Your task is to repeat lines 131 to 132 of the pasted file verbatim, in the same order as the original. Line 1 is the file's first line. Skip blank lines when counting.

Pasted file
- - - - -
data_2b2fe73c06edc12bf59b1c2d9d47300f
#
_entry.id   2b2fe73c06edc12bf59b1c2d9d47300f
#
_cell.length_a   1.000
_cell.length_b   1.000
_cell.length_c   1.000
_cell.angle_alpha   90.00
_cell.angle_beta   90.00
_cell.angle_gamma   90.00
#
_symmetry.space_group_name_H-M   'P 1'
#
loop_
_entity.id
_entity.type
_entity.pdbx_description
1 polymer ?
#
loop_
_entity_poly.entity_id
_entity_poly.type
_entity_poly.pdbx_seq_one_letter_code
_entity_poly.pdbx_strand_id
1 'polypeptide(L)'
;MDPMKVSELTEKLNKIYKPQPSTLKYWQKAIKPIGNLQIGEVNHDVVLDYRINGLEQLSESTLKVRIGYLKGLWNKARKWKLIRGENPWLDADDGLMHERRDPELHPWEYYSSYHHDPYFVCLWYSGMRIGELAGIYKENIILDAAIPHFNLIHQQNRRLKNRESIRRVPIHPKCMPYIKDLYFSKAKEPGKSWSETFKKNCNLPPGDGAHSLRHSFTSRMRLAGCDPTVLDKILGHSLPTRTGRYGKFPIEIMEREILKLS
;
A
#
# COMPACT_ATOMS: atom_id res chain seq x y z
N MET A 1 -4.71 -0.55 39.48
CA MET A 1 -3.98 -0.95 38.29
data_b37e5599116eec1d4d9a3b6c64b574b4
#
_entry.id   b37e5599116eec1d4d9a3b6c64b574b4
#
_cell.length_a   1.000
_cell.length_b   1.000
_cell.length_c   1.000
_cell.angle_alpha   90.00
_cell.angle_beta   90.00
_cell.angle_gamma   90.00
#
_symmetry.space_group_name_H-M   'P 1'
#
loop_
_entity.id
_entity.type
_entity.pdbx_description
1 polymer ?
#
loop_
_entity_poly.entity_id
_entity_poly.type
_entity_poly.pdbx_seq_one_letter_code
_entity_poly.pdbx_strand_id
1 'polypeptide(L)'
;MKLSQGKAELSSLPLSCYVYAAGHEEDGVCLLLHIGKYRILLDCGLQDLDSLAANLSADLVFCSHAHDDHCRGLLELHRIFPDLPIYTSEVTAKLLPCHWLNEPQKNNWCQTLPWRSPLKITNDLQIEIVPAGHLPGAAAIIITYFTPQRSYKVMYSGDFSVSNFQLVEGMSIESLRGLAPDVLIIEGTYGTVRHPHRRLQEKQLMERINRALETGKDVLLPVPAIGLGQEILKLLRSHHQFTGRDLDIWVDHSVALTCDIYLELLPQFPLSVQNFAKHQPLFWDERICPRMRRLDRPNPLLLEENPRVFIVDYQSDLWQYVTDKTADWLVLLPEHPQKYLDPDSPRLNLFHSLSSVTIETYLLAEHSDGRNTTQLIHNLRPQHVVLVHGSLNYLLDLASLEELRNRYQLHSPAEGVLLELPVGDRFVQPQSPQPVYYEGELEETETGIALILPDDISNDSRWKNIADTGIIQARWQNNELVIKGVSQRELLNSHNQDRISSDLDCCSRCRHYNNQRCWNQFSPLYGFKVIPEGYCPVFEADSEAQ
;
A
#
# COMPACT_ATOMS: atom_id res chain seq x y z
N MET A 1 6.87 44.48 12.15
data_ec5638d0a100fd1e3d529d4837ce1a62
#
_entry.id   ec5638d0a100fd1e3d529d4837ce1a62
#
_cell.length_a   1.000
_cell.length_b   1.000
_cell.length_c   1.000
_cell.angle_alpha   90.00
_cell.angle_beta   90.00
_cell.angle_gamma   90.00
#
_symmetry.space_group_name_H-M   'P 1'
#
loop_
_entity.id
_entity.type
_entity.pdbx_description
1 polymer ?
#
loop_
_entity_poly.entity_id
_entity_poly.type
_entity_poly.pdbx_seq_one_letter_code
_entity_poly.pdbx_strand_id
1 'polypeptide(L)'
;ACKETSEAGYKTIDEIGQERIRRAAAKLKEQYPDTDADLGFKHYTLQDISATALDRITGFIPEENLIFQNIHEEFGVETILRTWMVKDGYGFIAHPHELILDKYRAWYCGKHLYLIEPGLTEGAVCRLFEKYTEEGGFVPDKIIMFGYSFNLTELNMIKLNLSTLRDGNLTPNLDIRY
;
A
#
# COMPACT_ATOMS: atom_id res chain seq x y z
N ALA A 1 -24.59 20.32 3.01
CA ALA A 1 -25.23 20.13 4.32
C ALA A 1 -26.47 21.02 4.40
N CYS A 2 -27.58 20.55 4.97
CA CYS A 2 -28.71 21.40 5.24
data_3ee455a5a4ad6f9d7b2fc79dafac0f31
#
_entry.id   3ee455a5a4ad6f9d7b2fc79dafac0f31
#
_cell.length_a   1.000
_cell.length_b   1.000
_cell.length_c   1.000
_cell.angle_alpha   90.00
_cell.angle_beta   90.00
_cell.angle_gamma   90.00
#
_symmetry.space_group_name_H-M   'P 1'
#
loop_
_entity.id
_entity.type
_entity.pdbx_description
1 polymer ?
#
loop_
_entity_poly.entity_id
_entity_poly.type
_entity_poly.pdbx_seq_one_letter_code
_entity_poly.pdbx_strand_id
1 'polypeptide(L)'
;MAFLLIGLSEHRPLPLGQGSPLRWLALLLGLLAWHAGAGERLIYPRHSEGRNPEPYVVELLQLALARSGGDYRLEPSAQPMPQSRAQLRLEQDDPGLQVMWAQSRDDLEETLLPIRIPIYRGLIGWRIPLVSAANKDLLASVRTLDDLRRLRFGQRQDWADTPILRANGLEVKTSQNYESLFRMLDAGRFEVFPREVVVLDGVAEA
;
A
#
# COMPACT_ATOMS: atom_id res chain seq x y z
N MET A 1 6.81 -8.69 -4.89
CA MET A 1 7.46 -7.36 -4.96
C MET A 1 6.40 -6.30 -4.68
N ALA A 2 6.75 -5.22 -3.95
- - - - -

C MET A 1 6.40 -6.30 -4.68
N ALA A 2 6.75 -5.22 -3.95